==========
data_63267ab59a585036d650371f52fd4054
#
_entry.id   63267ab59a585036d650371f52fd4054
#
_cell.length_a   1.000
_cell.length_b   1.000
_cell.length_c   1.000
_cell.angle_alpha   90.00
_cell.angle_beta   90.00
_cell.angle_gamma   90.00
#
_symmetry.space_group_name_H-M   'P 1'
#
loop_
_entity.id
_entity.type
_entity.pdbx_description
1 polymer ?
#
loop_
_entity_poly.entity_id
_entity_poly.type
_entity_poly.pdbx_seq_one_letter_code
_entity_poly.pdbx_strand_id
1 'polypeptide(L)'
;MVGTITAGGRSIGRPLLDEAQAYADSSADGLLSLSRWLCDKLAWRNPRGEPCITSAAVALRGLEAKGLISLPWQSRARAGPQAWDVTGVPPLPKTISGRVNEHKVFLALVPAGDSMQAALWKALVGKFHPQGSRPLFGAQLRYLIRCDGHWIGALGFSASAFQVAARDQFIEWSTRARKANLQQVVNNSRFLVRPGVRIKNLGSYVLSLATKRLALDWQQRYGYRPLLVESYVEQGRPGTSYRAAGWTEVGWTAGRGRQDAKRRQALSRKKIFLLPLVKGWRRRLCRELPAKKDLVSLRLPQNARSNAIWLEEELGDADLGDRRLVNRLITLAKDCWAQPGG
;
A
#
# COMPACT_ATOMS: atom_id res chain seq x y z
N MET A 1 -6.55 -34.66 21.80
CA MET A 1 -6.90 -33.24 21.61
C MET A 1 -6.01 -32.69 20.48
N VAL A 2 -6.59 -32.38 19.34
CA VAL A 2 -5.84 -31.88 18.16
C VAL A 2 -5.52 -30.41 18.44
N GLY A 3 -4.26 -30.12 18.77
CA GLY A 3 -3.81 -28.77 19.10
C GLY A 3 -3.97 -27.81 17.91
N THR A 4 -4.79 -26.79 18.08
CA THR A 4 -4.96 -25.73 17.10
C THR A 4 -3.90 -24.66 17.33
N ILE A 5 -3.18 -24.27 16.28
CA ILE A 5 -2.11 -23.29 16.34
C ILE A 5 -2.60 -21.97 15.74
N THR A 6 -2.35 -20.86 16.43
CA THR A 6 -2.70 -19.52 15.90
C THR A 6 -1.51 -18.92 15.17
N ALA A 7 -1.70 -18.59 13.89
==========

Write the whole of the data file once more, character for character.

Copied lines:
data_63267ab59a585036d650371f52fd4054
#
_entry.id   63267ab59a585036d650371f52fd4054
#
_cell.length_a   1.000
_cell.length_b   1.000
_cell.length_c   1.000
_cell.angle_alpha   90.00
_cell.angle_beta   90.00
_cell.angle_gamma   90.00
#
_symmetry.space_group_name_H-M   'P 1'
#
loop_
_entity.id
_entity.type
_entity.pdbx_description
1 polymer ?
#
loop_
_entity_poly.entity_id
_entity_poly.type
_entity_poly.pdbx_seq_one_letter_code
_entity_poly.pdbx_strand_id
1 'polypeptide(L)'
;MVGTITAGGRSIGRPLLDEAQAYADSSADGLLSLSRWLCDKLAWRNPRGEPCITSAAVALRGLEAKGLISLPWQSRARAGPQAWDVTGVPPLPKTISGRVNEHKVFLALVPAGDSMQAALWKALVGKFHPQGSRPLFGAQLRYLIRCDGHWIGALGFSASAFQVAARDQFIEWSTRARKANLQQVVNNSRFLVRPGVRIKNLGSYVLSLATKRLALDWQQRYGYRPLLVESYVEQGRPGTSYRAAGWTEVGWTAGRGRQDAKRRQALSRKKIFLLPLVKGWRRRLCRELPAKKDLVSLRLPQNARSNAIWLEEELGDADLGDRRLVNRLITLAKDCWAQPGG
;
A
#
# COMPACT_ATOMS: atom_id res chain seq x y z
N MET A 1 -6.55 -34.66 21.80
CA MET A 1 -6.90 -33.24 21.61
C MET A 1 -6.01 -32.69 20.48
N VAL A 2 -6.59 -32.38 19.34
CA VAL A 2 -5.84 -31.88 18.16
C VAL A 2 -5.52 -30.41 18.44
N GLY A 3 -4.26 -30.12 18.77
CA GLY A 3 -3.81 -28.77 19.10
C GLY A 3 -3.97 -27.81 17.91
N THR A 4 -4.79 -26.79 18.08
CA THR A 4 -4.96 -25.73 17.10
C THR A 4 -3.90 -24.66 17.33
N ILE A 5 -3.18 -24.27 16.28
CA ILE A 5 -2.11 -23.29 16.34
C ILE A 5 -2.60 -21.97 15.74
N THR A 6 -2.35 -20.86 16.43
CA THR A 6 -2.70 -19.52 15.90
C THR A 6 -1.51 -18.92 15.17
N ALA A 7 -1.70 -18.59 13.89